Tracking cookies will be detected and removed immediately.
They are identified purely by their behaviour - no need for a blacklist
that needs to be kept up to-date.
Self-Destructing Cookies also has LocalStorage support and will treat it
just like your cookie jar.
Defend yourself against ETag tracking and other cache-based black-hat
techniques by configuring Self-Destructing Cookies to automatically
clean your cache every time you are not actively using the browser. For
the first time ever, this provides a realistic chance of beating
zombie-/evercookies without sacrificing usability.
See the zombie-cookie FAQ entry for details.
Self-Destructing Cookies can also help protect against CSRF attacks by
ending your sessions as soon as possible.

This add-on complements blacklist-based solutions such as Adblock and
Ghostery very well. You can whitelist sites whose cookies and
LocalStorage you would like to keep without an active tab in the Firefox
cookie exception list, which can also be conveniently accessed from the
add-on's preferences, or an icon in the Add-on Bar.
end copy

Listed other firefox addons below that are privacy related that maybe of
interest for those concerned about privacy to investigate for
themselves.

- Self-Destructing Cookies 0.4.7.1-signed
https://addons.mozilla.org/en-US/fir...ting-cookies/?

src=api

- BetterPrivacy 1.68.1-signed http://nc.ddns.us/extensions.html

- Adblock Edge 2.1.8.1-signed http://bitbucket.org/adstomper/adblockedge

- Element Hiding Helper for Adblock Plus 1.3.2.1-signed (Works with
adblock edge also)
https://adblockplus.org/en/elemhidehelper

- Disconnect 3.15.3.1-signed (Disabled)
https://disconnect.me/

- Ghostery 5.4.4.1-signed (Disabled)
http://www.ghostery.com

- GNU GNUzilla privacy extension 1.1 (Disabled)


- NoScript 2.6.9.30
https://noscript.net

- Priv3 0.2.1-signed http://priv3.icsi.berkeley.edu/

- uBlock 0.9.3.0 (Disabled)
https://github.com/gorhill/uBlock

- User Agent Switcher 0.7.3.1-signed
http://chrispederick.com/work/user-agent-switcher/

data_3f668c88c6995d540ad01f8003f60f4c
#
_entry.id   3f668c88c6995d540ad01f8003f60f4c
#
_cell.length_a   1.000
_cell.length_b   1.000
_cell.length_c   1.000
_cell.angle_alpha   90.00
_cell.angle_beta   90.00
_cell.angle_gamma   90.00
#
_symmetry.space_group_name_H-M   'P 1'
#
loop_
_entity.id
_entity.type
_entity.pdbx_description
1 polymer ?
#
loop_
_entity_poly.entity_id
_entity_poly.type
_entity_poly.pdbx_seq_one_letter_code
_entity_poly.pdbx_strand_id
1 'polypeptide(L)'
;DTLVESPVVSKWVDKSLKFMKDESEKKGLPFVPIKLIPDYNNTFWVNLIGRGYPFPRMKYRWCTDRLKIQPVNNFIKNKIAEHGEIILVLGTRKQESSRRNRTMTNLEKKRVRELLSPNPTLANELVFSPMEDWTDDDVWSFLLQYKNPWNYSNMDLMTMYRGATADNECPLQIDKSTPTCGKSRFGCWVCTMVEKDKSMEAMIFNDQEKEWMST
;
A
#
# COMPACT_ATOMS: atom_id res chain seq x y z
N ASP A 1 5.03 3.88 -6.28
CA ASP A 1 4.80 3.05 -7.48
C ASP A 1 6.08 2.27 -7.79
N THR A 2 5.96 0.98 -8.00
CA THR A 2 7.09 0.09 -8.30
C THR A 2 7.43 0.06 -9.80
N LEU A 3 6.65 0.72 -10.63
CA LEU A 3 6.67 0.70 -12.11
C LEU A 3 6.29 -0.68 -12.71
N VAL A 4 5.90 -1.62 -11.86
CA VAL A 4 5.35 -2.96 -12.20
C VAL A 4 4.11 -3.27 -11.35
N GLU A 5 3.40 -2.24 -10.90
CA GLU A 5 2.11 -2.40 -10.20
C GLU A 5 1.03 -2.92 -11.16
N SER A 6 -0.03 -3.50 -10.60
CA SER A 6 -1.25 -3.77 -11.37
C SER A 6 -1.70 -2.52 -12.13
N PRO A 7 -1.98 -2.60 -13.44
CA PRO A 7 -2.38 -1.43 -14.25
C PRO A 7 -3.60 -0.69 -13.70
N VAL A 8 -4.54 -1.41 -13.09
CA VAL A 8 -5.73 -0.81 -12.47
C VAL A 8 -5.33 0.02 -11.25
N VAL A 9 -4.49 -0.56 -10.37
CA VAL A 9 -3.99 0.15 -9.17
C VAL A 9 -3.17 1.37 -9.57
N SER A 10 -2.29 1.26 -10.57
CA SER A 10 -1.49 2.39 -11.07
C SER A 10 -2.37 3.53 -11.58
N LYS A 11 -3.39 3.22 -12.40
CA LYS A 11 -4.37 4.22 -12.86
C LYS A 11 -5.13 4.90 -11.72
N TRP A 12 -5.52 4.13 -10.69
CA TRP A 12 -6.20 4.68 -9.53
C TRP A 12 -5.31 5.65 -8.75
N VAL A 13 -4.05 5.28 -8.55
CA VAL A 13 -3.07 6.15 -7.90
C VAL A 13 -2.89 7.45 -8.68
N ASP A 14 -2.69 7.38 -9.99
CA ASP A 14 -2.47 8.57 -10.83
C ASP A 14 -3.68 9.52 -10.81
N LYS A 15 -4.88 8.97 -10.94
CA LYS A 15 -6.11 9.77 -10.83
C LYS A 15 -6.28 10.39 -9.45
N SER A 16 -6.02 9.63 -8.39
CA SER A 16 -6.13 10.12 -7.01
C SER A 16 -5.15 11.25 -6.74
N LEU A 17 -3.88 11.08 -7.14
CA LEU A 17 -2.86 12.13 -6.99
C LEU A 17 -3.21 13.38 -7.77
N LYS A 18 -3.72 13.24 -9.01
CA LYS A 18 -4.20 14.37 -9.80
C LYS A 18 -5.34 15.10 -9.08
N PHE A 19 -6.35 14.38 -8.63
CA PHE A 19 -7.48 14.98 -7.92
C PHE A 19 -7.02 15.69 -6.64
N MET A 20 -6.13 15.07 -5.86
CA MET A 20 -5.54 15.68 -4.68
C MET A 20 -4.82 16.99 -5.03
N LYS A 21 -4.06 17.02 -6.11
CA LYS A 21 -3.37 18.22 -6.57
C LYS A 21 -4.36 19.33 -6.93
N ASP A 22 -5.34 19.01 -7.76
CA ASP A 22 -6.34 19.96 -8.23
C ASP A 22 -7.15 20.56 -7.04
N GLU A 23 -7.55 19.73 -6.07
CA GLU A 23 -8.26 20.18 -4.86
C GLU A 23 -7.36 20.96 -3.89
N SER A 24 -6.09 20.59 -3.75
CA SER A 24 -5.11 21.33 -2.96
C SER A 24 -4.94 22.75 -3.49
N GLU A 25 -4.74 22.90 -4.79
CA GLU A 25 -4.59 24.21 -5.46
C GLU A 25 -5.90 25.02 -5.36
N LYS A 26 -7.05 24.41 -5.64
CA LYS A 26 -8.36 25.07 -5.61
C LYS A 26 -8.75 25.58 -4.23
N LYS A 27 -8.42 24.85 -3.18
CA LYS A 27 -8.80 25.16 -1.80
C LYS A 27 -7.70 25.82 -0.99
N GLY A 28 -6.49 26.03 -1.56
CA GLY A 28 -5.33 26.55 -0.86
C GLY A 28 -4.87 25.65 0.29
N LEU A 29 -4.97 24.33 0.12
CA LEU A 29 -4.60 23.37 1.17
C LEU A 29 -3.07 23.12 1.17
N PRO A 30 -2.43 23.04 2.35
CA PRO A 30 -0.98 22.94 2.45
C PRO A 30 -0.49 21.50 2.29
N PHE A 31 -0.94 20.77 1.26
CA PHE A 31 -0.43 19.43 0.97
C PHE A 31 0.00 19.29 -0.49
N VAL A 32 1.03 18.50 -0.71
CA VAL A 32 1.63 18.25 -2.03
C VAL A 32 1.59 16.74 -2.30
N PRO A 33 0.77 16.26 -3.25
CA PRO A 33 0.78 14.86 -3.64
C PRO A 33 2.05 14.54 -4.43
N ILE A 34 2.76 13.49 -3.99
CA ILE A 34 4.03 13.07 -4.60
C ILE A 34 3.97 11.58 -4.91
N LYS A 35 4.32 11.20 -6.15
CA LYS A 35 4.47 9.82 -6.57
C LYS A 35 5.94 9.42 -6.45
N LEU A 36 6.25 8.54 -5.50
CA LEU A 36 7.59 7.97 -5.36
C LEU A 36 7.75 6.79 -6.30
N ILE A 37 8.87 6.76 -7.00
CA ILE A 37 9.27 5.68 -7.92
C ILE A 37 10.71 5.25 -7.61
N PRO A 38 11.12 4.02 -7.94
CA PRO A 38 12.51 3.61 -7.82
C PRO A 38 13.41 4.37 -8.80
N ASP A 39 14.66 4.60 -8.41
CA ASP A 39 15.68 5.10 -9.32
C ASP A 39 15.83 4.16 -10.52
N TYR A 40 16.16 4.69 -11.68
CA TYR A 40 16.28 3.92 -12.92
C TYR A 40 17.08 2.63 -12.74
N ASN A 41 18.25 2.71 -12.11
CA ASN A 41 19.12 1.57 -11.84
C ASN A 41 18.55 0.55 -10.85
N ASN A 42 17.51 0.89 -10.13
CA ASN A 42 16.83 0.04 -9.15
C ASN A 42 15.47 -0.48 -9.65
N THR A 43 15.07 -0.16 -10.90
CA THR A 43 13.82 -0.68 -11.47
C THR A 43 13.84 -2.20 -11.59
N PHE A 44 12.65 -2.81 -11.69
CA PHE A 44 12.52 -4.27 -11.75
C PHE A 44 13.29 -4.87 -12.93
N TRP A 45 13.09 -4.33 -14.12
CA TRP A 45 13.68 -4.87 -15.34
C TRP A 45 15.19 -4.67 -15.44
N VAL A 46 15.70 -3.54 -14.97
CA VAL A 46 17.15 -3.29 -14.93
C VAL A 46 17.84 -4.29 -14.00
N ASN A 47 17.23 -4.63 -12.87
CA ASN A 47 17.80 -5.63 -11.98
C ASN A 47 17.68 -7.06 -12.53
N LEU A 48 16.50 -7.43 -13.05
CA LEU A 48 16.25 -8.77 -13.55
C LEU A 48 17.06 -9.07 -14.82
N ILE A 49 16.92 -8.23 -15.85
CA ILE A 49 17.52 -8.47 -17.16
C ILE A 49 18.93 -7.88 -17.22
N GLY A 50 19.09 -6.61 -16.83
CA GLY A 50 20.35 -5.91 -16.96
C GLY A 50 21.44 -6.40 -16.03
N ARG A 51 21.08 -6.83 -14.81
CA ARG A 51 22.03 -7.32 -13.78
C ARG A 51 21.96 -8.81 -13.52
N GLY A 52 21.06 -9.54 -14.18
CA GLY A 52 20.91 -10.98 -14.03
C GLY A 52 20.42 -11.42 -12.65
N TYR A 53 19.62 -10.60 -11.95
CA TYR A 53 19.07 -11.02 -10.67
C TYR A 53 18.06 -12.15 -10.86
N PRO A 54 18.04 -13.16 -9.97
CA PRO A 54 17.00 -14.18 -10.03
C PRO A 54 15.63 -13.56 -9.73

Thanks Kirk,

That's useful stuff on the extensions front; I will check some of these
out. What can you say about non-web browser surveillance? I'm sure it's
not so prolific but clearly email is targeted. I feel certain PGP is
covered in anti-terror law these days but perhaps off-shore email servers
are under less strict regulation?
  #10  
Old July 9th 15, 11:38 PM posted to uk.comp.home-networking
Henry Law
external usenet poster
 
Posts: 40
Default Network Security and Hardware

On 09/07/15 22:07, Nigel wrote:
I'm going to do something that USENET will have never witnessed
previously; I apologise!


Goodness; the gravity of your offence hardly warranted that ...

- I force my IP address to change now and then by disconnecting the ADSL
link, waiting five minutes, then reconnecting. (And yes it does work).


I think this is ISP dependent, no? Or can it be forced?


To an extent, I suppose. If you have a fixed IP address then it's not
going to work! My ISP assigns an address when you connect (DHCP-like)
and the lease time seems to be very short, so it works for me. YMMV

- I switch to "incognito" mode in Chromium, (aka Private Sessions in
Firefox) from time to time. I also reckon one should delete one's
cookies at the end of each non-private session but it's dreadfully
inconvenient.


Does this solve the problem? I understand google harvest mac addresses
when users accept terms on installing their software? I assume 'incognito
mode' does nothing as far as this is concerned.


That's technically impossible with a normal browser. The MAC address is
a local-segment entity and disappears with the first network hop. But I
think Google's own "app" thing (on tablets, phones and such) may harvest
the MAC address and send it off as metadata. I'm allergic to apps.

I find it interesting to look at the "privileges" that downloaded
software requires when installed on an Android phone. Why some of them
wish to be allowed to turn on the camera, turn on the microphone, and so
on beggars belief.

MAC addresses can be spoofed, though presumably an app could in turn
defeat the spoofing, depending on what level it works at.


At least USENET is not under surveillance!(?)


You are joking, aren't you? But the people who post in USENET (hell,
the ones who even know what USENET is) are mostly ageing geeks like me
and quite harmless.

--

Henry Law Manchester, England